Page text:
Lawmakers Call For Hearing On UConn’s Policies Regarding Sex Assaults
The governor and top legislative leaders threw their support behind a Republican request on Thursday for a legislative review of the University of Connecticut’s sexual assault policies in response to allegations raised earlier this week.
House and Senate Minority Leaders Rep. Lawrence Cafero and Sen. John McKinney called for a public hearing on the issue in response to the complaint filed Monday by seven women who claimed the university’s responses to their sexual assault cases were inadequate.
In a letter to the chairs of the legislature’s Higher Education and Public Safety Committees, Cafero and McKinney requested a hearing to review UConn’s policies to prevent sexual assault, support its victims, and punish those responsible.
“We need a complete airing of these charges of sexual abuse and rape on campus and, just as troubling, UConn’s response to the claims by these young women. We need a complete airing before the public on these matters,” Cafero said in a statement.
McKinney said he found the allegations especially troubling as the father of two daughters.
“It is our obligation as a legislature to ensure that state law is being followed and also to determine whether improvements in the law are required to adequately protect victims of sexual assault. As public officials and university administrators, we must work together to ensure our universities enforce a zero tolerance policy on sexual assault,” he said.
In a statement, UConn spokesperson Stephanie Reitz said the school would be happy to share its policies with the General Assembly.
“The university would welcome the opportunity to participate in a public hearing on these issues, as well as to discuss our policies and processes that relate to sexual assault prevention and education and the services available to all members of our community who are victims sexual violence or harassment,” she said.
At a Wednesday press conference, UConn President Susan Herbst called the allegations regarding the school’s response “misguided.” She said the university works hard to prevent sexual assault.
“This is a university that is devoting extraordinary resources toward preventing sexual violence in all its forms,” Herbst said. “I completely reject the notion that UConn somehow doesn’t care about these all-important issues, because nothing could be further from the truth.”
But the request by the two Republicans led to statements from the press offices of Democratic leaders Thursday lending support to the idea of a formal hearing.
“I absolutely support the idea of holding public hearings on UConn’s sexual assault prevention and response procedures,” Gov. Dannel P. Malloy said, adding that Herbst had assured him she’s taking the allegations seriously. “As a parent and someone whose wife spent years working with victims of sexual assault, my heart goes out to the women that came forward this week.”
House Speaker Brendan Sharkey issued a press release saying UConn should have a “zero-tolerance policy for sexual violence on campus.” Sharkey also chided Republicans for raising the issue through the news media.
“There is no reason why this effort needed to be partisan – I’m happy to work with my Republican colleagues,” he said. “Sexual assault on campus is too important an issue for political grandstanding.”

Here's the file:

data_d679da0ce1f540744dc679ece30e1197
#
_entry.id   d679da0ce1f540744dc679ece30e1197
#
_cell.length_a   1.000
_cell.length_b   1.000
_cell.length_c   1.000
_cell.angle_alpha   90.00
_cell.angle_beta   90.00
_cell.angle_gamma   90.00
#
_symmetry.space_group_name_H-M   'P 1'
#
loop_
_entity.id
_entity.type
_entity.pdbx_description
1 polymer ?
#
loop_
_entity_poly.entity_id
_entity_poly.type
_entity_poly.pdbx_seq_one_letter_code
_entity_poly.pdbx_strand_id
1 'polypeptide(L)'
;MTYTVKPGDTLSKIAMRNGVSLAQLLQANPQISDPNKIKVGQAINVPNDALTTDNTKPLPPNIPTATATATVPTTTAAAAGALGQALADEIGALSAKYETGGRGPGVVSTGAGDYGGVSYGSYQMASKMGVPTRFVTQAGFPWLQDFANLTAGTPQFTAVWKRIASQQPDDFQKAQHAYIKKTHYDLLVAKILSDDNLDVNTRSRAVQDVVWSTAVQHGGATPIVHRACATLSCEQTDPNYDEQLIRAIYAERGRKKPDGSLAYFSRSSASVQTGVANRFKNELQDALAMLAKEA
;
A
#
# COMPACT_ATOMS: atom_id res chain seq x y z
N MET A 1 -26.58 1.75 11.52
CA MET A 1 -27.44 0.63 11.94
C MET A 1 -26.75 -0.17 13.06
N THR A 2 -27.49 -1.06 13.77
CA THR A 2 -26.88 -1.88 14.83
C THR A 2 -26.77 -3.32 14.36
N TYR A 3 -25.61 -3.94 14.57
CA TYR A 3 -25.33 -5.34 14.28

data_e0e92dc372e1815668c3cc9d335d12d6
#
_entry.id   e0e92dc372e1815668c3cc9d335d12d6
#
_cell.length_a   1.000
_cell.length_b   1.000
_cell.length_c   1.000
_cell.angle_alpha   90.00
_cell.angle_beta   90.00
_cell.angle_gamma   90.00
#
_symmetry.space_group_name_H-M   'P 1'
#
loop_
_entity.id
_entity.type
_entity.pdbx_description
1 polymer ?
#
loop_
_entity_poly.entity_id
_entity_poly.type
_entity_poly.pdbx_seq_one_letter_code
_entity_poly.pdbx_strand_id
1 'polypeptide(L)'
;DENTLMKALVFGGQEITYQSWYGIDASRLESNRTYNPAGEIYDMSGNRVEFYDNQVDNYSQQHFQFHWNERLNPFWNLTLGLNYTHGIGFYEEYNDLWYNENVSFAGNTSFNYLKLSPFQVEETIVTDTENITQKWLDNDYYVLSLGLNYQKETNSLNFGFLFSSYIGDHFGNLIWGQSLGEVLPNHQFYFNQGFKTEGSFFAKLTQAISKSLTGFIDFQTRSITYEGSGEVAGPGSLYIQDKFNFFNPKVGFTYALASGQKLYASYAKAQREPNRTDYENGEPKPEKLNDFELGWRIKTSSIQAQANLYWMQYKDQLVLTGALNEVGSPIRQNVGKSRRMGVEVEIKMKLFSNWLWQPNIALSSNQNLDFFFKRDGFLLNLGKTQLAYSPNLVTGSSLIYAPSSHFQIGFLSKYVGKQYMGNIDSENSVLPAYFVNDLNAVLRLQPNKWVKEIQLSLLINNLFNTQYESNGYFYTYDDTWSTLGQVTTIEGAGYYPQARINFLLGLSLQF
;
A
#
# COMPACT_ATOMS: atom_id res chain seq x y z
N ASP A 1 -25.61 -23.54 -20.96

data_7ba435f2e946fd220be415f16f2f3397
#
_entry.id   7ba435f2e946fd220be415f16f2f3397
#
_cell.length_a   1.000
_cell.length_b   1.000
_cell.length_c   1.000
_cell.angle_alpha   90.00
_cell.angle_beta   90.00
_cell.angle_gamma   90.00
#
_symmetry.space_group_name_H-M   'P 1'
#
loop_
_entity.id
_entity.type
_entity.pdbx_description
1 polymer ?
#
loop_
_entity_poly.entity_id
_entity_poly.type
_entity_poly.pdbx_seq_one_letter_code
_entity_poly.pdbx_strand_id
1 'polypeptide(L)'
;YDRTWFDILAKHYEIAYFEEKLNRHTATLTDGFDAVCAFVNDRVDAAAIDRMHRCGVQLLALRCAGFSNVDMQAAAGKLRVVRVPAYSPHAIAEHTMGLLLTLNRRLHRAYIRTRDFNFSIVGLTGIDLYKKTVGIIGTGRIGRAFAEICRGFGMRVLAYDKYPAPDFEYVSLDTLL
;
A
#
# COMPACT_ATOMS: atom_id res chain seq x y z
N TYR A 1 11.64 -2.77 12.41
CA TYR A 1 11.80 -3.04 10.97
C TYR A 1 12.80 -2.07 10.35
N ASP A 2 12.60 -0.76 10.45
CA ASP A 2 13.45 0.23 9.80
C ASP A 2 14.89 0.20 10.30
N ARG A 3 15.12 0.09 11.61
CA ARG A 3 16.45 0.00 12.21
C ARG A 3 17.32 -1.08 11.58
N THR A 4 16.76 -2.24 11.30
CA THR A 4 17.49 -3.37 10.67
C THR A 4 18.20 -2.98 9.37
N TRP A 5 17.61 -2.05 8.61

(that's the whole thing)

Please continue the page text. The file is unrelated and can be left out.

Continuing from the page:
Senate President Donald Williams and Majority Leader Martin Looney said parents and students needed to be publicly reassured that the state’s campuses were safe.
“Sexual assault is a serious issue on college campuses all across the United States, and it’s important for the University of Connecticut to publicly make clear its policies, procedures and efforts to investigate and prevent these types of crimes,” they said. “Anything less is intolerable.”
However, Higher Education Committee Co-Chairwoman Sen. Beth Bye said she wanted to have a clear idea about what the goal of the hearing was before she agreed to hold it. She said the legislature heard testimony on the subject last year when it passed legislation requiring colleges and universities to adopt and disclose policies related to sexual assault and intimate partner violence. She said the state needed to make sure schools were following their own policies.
“There’s certainly some questions that need answers but we also have victims that need protecting,” she said. “I’m fine with hearings I just want to make sure it’s something that’s going to lead to something.”
Public Safety Co-Chairman Rep. Stephen Dargan, D-West Haven, said he wanted to reach out to legislative leaders and his co-chairwoman on the possibility of conducting hearings. Dargan pointed out that Herbst and UConn Police Chief Barbara O’Connor were both women and have been adamant in saying the university properly responds to such cases.
Still, Dargan said in a phone interview that he was open to having the hearings.
“I don’t think Larry [Cafero] or McKinney are trying to do this in a negative setting or politicize it,” he said. “. . . These are some serious allegations. It is horrible to hear about them. Any parent who sends their kid off to school wants them to be safe.”
Sen. Toni Boucher, the ranking Republican on the Higher Education Committee, released a statement Thursday saying the hearings give the university the opportunity to strengthen its policies.
“The seriousness of the situation requires immediate response and action to make sure this does not happen again. Proper procedures and strict protocols must be put in place so that our college campuses are made as safe and secure as they possibly can be,” she said.